Neale Whi­taker shares his ho­tel hits and misses.

In the age of Airbnb, ho­tels must work harder than ever to woo weary trav­ellers

The Sunday Telegraph (Sydney) - Stellar - - Contents -

I’m cur­rently spend­ing a cou­ple of nights each week in ho­tels. Re­la­tion­ship prob­lems? Thank you for ask­ing, but no, ev­ery­thing’s fine. We’re film­ing Love It Or List It Aus­tralia in five cities – and that means a lot of do­mes­tic air­port ter­mi­nals and ho­tel rooms. But I love ho­tels (I could give TV’S The Ho­tel In­spec­tor a se­ri­ous run for her money) and I’ve stayed in plenty over the years, some breath­tak­ing, some toe-curl­ing, and the ma­jor­ity some­where in-be­tween.

I have ho­tel anec­dotes to make you squirm (rats, any­one?), and some to elicit pure envy. But I also have a list of ho­tel gripes that might cor­re­spond to our bur­geon­ing, In­sta­gram-fu­elled pur­suit of per­fec­tion or per­haps the new ubiq­uity of Airbnb. What­ever the ra­tio­nale, my list is get­ting longer. On a dif­fi­cult-to-please scale, where one is “what­ever” and 10 is a Real House­wife of Mel­bourne, I’m barely a five, but hote­liers please take note: you need to lift your game.

Red Bull and gi­ant choco­late freck­les do not make for a so­phis­ti­cated mini­bar. “Love those de­caf­feinated in­stant cof­fee gran­ules,” said no-one, ever. I need more than four coat hang­ers in a dou­ble robe and, when pos­si­ble, a mag­ni­fy­ing glass so I can tell the shower gel from the sham­poo. That in­fu­ri­at­ing raised bath­room floor needs LED light­ing so I can avoid stub­bing my sleep-be­fud­dled toes. When I order room ser­vice, cut­lery shouldn’t be an op­tion that I need to re­quest. And don’t get me started on wall switches that re­quire train­ing man­u­als, wind-tun­nel air-con­di­tion­ing, iron­ing boards that leap from cup­boards and one-switch-flicks-all light­ing that comes with just two op­tions: pitch dark or sun­glasses. Or cur­tains that go from to­tal black­out to ex­hi­bi­tion­ist.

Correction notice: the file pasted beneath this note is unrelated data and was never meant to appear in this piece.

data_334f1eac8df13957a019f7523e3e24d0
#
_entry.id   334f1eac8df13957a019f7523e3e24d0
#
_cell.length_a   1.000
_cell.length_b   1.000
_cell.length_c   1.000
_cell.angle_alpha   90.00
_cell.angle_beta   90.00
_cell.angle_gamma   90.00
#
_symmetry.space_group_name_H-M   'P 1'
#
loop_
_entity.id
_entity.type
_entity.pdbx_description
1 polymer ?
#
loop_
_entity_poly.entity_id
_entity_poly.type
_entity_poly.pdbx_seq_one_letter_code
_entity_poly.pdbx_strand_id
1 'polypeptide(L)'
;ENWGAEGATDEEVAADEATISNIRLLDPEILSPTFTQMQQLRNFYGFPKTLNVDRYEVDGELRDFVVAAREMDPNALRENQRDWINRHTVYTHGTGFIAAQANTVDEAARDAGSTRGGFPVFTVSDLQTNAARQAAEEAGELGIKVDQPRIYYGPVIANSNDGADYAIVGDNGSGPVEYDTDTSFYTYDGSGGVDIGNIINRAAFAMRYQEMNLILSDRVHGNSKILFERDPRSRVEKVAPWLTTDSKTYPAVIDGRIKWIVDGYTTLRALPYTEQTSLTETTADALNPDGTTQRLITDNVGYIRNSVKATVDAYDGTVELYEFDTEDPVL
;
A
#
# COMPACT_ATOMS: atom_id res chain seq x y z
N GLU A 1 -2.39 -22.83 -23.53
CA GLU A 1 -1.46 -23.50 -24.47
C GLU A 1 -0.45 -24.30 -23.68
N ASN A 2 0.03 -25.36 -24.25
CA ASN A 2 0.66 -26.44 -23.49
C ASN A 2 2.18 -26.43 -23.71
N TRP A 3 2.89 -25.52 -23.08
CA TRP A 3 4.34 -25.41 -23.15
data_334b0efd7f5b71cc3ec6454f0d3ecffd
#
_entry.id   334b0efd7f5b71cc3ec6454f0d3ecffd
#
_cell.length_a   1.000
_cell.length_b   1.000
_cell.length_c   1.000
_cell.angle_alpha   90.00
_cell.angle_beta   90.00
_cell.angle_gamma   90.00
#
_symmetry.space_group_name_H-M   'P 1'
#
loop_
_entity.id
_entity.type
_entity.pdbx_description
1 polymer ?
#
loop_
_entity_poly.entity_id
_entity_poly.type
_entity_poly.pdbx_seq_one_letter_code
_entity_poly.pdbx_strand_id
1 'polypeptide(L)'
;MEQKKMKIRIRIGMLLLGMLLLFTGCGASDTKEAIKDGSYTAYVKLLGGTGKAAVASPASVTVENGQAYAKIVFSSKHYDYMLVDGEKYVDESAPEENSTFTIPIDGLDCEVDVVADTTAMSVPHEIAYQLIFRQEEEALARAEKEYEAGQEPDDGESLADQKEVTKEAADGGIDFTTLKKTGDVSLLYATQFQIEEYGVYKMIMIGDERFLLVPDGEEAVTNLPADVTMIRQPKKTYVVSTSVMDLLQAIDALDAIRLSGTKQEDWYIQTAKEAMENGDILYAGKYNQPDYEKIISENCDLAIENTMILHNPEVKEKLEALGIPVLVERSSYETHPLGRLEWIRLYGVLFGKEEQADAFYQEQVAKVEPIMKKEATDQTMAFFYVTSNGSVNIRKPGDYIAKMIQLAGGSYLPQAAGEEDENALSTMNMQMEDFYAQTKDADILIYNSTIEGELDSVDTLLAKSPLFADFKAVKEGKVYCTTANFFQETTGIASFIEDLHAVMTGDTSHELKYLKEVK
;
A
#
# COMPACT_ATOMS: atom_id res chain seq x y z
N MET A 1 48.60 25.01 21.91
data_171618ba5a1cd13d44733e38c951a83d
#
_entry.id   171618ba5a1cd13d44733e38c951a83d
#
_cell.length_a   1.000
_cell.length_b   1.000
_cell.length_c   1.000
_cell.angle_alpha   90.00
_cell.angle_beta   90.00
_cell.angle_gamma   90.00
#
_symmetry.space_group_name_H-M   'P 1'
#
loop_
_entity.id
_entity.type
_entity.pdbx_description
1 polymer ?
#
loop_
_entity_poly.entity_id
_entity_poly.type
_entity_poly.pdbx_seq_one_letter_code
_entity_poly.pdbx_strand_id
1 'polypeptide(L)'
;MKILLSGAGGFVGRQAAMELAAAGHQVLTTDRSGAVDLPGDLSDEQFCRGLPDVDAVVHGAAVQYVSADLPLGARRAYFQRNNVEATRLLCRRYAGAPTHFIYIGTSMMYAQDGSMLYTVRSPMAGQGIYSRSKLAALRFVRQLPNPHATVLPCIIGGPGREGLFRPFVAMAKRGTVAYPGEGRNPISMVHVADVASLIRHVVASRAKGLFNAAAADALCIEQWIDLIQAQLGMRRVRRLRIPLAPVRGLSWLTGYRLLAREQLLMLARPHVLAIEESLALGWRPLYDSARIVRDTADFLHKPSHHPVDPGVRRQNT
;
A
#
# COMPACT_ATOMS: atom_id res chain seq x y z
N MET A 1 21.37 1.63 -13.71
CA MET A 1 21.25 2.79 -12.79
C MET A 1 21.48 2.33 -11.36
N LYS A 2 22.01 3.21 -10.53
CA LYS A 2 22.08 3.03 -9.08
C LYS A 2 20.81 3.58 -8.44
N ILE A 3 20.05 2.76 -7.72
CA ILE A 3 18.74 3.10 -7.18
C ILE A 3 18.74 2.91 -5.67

In­te­rior de­signer Nic Gra­ham (nic­gra­ham.com) knows about th­ese things. Cur­rently putting the fin­ish­ing touches to the 312-room W Bris­bane, he has de­signed more than a few ho­tels, in­clud­ing the cut­ting-edge QT Ho­tels in lo­ca­tions like Syd­ney, Mel­bourne, Port Dou­glas and Queen­stown in New Zealand. Gra­ham un­der­stands that ho­tel rooms have to spark “an im­me­di­ate feel­ing of well­be­ing”.

His manda­tory check­list in­cludes sim­ple switches and phone charg­ers; over­sized flat-screen TVS; ver­sa­tile, task-ap­pro­pri­ate light­ing; gen­er­ous mir­rors (“for good selfies”); am­ple suit­case stor­age and a flex­i­ble work­ing space. Gra­ham also notes the im­por­tance of “a sparkling bath­room that guests don’t have at home, prefer­ably with two basins and ad­e­quate space for your toi­letry bag”. I may be bald, but I travel with a ver­i­ta­ble phar­macy of prod­ucts. So to that fi­nal point I have just one re­sponse. Hal­lelu­jah. Neale Whi­taker is ed­i­tor-at-large of Vogue Liv­ing.

“Red Bull and gi­ant choco­late freck­les do not make for a chic mini­bar”

CHECK­ING IN (clock­wise from top left) In­te­rior de­signer Nic Gra­ham’s rooms at QT Bondi in­cor­po­rate the manda­tory “sparkling bath­room” with sub­way tiling and deep tub; his de­sign for QT Queen­stown show­cases Bondi Beach has been newly ren­o­vated.

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